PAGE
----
Although mites and ticks are significant as plant and animal pests, vectors of human diseases, and biological control agents, most economic entomologists and pest managers have rather superficial knowledge of their basic structure, function and identification, and their similarities to and differences from the insects. Hoy’s book represents a major contribution to acarology and Integrated Pest Management by one of the preeminent contemporary authorities in both areas.
"Hoy’s Agricultural Acarology: Introduction to Integrated Mite Management is a welcome addition to these classic works, updating many aspects of the earlier texts, particularly as they relate to management, while establishing the comprehensive background necessary to develop and implement an IMM approach. This book would be an excellent basis for a course in agricultural acarology, or a supplementary reference for a course in arthropod pest management."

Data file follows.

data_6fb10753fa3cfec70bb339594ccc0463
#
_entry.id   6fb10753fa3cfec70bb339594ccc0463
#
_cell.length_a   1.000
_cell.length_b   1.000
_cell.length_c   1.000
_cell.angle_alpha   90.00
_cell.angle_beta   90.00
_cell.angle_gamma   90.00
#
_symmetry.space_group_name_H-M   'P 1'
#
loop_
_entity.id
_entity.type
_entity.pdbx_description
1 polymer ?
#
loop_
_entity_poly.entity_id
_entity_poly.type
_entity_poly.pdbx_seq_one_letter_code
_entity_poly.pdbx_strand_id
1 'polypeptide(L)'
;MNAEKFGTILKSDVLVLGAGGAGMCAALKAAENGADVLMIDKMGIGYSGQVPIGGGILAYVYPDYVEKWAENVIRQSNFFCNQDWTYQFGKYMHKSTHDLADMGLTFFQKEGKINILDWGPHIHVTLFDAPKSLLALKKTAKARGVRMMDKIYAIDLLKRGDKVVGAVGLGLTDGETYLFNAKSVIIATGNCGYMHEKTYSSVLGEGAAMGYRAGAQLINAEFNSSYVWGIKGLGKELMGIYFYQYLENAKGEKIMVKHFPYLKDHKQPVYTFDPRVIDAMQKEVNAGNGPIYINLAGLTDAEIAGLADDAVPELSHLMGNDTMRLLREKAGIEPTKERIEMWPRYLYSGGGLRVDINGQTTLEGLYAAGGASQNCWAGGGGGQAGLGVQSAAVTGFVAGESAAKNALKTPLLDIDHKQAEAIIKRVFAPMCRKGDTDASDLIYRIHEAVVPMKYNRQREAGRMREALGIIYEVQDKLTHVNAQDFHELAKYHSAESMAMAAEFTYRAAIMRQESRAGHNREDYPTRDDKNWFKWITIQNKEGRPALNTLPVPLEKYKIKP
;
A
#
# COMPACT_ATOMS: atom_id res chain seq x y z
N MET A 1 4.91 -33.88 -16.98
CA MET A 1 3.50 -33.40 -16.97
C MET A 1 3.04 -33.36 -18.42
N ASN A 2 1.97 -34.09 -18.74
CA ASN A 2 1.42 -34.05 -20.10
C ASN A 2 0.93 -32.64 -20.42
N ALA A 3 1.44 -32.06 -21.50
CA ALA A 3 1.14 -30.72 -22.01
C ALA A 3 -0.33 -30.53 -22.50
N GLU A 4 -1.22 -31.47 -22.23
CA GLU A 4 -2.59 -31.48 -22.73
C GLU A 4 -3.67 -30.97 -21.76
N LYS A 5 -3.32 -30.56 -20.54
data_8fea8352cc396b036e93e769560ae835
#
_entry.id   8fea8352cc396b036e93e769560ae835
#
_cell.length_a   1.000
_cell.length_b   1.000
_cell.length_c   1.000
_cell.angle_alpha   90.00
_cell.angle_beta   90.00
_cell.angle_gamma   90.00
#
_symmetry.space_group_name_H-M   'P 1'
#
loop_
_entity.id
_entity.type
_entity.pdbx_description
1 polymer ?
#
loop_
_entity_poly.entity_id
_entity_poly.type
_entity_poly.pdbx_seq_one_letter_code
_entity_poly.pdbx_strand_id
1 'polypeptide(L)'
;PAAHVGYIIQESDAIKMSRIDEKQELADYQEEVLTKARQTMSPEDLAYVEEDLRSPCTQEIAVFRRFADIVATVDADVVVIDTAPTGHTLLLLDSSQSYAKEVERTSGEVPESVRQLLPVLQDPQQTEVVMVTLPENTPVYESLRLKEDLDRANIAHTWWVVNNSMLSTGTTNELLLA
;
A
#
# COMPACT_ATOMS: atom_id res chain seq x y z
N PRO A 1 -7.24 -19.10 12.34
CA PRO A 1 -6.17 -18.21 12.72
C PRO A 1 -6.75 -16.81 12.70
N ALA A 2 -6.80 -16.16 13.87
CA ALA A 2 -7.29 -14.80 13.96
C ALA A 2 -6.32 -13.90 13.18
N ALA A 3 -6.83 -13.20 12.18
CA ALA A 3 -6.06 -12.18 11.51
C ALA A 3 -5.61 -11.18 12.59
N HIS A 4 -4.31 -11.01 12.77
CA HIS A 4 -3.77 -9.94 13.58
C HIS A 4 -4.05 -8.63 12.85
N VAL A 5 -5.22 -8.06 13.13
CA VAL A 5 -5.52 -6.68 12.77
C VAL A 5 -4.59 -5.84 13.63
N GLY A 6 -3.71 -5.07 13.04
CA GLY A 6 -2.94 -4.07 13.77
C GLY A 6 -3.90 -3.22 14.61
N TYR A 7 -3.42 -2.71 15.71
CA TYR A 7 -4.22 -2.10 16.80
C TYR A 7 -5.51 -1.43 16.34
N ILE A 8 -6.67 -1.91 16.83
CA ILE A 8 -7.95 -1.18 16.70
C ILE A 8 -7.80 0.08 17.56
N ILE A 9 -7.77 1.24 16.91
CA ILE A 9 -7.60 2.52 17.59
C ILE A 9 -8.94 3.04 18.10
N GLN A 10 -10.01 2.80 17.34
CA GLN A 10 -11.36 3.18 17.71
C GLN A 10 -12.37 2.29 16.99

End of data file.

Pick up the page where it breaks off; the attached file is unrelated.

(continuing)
Frank G. Zalom, Journal of Economic Entomology, 105(1):295-296., 2012.
"As fewer courses in acarology are being taught in universities and fewer taxonomists are available to assist in mite identification, Hoy (University of Florida-Gainesville) provides pest-control workers and students with tools to manage mite pests in agriculture. Her emphasis is integrated pest management rather than a chemical-based approach, and pays a lot of attention to knowing the biology, ecology, and behavior of pest and beneficial mites well enough to implement biological controls in most or all situations. After introducing macrology and integrated mite management, she looks at pest mites and their natural enemies on plants, exemplars of integrated management programs for plant-feeding mites, soil mites, pest mites of honey bees, parasitic mites of mammals and birds, and pest mites of stored products and households."
Book News, Inc., Portland, Oregon, 2011